Sommeliers like Bube and Yoshida notice distinctive differences from one subzone to the next, in both the vineyard and the glass. “If I’m at a nice restaurant and you’re pairing Albariño, I don’t think it’s sufficient to just say ‘Rías Baixas Albariño’ at this point,” says Yoshida. “I want to know why you’re picking Rías Baixas from this subregion, knowing there are small differences.”

Soutomaior, Rías Baixas. Photo courtesy of Rías Baixas DO.
Soutomaior, Rías Baixas. Photo courtesy of Rías Baixas DO.

In brief, the Salnés Valley is the original core of Rías Baixas, home to the most vineyards and the most growers. Directly exposed to the Atlantic, it’s the rainiest and coolest, tending to produce the most bracing, saline wines in the region. 

Condado do Tea is the second-largest subregion of Rías Baixas, located inland along the Miño River, which narrowly separates Rías Baixas from Portugal and its Vinho Verde region. Since it is largely protected from ocean influences, it is warmer and drier, producing riper, more fruit-forward wines.

O Rosal, located south of Salnés and west of Condado do Tea, sits at the intersection of the Miño River and the Atlantic Ocean. Though it has plenty of ocean influence, it has more sun and less rain than the Salnés Valley; Albariño tends to be more aromatic and floral in this area, says Luisa Freire, the winemaker for local producer Santiago Ruiz.

Highlighting specific subregions of Rías Baixas is just the beginning of emphasizing the region’s diversity. “Subregions offer us a gateway for terroir specificity. But it has to go to a vineyard level as well,” says Yoshida. “That’s one of the untapped frontiers; we don’t have many vineyard-designated Albariños.” Single-vineyard Albariños from producers like Do Ferreiro and Nanclares y Prieto remain limited.

Branching Out in the Cellar

There’s also the approach of getting experimental in the cellar. “Over the last 10 years, I think we have seen a quiet movement of change,” says Álvarez, noting that Albariño tends to maintain its personality even when subjected to different winemaking techniques. “Many producers have started to make new and different Albariño vinifications which are now reaching the market.”

Fifteen to 20 years ago, Albariño was nearly always produced as a young wine in stainless steel vessels; if a producer decided to do something different it was usually using oak, masking the grape’s quality and origin, says Álvarez. Despite the popularity of her Martin Códax and Burgans Albariños—two of the most popular and available Rías Baixas wines in the U.S. market—Álvarez is also committed to breaking the idea that Albariño is only a young wine.

“We have all the necessary ingredients to make wines with good natural aging potential by themselves through fine lees agings, bottle agings, and so on,” says Álvarez, pointing to Albariño’s natural acidity and pH levels. “So it has always been key to me to show this good natural aging potential of Albariño.” The Martin Códax Lías, for example, is aged for six months on fine lees, a further year before bottling, and another six months before release.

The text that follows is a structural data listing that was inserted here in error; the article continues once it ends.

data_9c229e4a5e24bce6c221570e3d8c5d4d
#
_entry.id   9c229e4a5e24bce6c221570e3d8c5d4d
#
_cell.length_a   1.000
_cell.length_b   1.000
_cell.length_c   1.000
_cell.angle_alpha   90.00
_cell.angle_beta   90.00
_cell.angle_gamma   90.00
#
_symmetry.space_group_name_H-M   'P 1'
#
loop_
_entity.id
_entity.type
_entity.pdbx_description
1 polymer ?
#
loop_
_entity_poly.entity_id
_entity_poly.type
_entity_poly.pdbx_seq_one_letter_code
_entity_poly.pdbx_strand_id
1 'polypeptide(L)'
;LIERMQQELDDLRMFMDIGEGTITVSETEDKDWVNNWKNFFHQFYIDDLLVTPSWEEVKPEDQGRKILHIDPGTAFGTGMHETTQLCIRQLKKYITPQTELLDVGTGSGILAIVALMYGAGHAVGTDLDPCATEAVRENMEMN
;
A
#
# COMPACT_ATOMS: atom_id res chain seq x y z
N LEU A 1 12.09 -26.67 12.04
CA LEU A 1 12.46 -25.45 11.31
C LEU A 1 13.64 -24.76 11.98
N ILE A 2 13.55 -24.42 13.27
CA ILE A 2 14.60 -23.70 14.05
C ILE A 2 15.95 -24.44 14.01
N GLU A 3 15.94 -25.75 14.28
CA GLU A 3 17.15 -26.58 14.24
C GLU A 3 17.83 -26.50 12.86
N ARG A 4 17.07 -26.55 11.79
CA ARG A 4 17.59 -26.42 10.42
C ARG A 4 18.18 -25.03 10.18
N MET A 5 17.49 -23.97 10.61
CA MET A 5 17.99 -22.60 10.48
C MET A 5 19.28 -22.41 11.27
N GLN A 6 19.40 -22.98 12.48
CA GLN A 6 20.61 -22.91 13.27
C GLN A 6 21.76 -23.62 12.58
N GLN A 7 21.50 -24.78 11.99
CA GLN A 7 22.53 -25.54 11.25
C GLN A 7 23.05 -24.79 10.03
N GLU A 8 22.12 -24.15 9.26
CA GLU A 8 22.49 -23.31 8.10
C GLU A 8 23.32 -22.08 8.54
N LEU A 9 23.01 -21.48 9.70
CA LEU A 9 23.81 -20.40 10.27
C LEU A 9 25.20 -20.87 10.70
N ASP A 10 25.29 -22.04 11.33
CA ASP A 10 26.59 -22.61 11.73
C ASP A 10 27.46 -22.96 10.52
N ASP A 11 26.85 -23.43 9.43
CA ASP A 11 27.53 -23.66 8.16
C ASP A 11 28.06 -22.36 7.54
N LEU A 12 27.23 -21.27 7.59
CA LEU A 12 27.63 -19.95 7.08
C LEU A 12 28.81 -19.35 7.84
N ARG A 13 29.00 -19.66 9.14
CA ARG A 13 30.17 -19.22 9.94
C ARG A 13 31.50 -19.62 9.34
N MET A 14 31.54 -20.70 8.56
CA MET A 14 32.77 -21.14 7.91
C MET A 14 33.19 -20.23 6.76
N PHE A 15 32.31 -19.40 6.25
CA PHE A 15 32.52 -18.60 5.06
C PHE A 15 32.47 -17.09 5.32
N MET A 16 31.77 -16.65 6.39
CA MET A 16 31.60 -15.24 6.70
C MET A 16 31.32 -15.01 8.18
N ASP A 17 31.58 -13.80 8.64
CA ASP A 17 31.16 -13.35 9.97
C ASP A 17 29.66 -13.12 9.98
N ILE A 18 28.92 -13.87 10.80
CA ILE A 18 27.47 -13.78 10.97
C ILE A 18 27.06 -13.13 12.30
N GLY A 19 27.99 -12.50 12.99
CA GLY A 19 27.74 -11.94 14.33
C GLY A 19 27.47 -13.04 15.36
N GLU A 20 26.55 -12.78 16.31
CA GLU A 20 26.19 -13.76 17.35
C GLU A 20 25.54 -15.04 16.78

Pazo de Señorans, also located in the Salnés Valley, first released an aged Albariño in 1995: the Selección de Añada, which sees a minimum of 30 months on the lees and is vinified from a single plot (the current vintage on the market is 2013). 

A selection of Albariño bottles. Photo courtesy of Courtney Schiessl Magrini.
A selection of Albariño bottles. Photo courtesy of Courtney Schiessl Magrini.

“The market was not very receptive in the beginning,” says Vicky Mareque, the winemaker and second-generation owner of Pazo de Señorans, “because at that time, people thought of Albariño as young, fresh, and fruity—but we loved the wine. Nowadays, it is very well accepted and appreciated.” The introduction of Colección in 2014, which is aged in bottle for three years with at least five months of lees aging, was much smoother as consumer attitudes had changed.

Today, it’s much more common for Rías Baixas producers to age their wines. “It allows us to show what a great variety Albariño is in Rías Baixas, able to produce old wines that have aged beautifully without oak,” says Mareque.

“It took some time to get buyers and consumers to understand the aging potential of Albariño,” agrees Lange, “but recently we have experienced much more acceptance and appreciation for it.” Most of Granbazán’s wines are aged for several months on fine lees before bottling, including market favorites Etiqueta Verde and Etiqueta Ambar, and their Limousin Albariño is aged for four to six months in large, old oak barrels.

Looking Beyond Albariño

Though the words Rías Baixas and Albariño have become somewhat synonymous, Albariño is not the only local grape planted in this region. Rías Baixas has long counted tiny but notable plots of white varieties like Loureiro, Treixadura, and Caiño Blanco and red grapes like Mencía, Sousón, Espadeiro, and Caiño Tinto—and more producers are starting to look beyond their favored variety.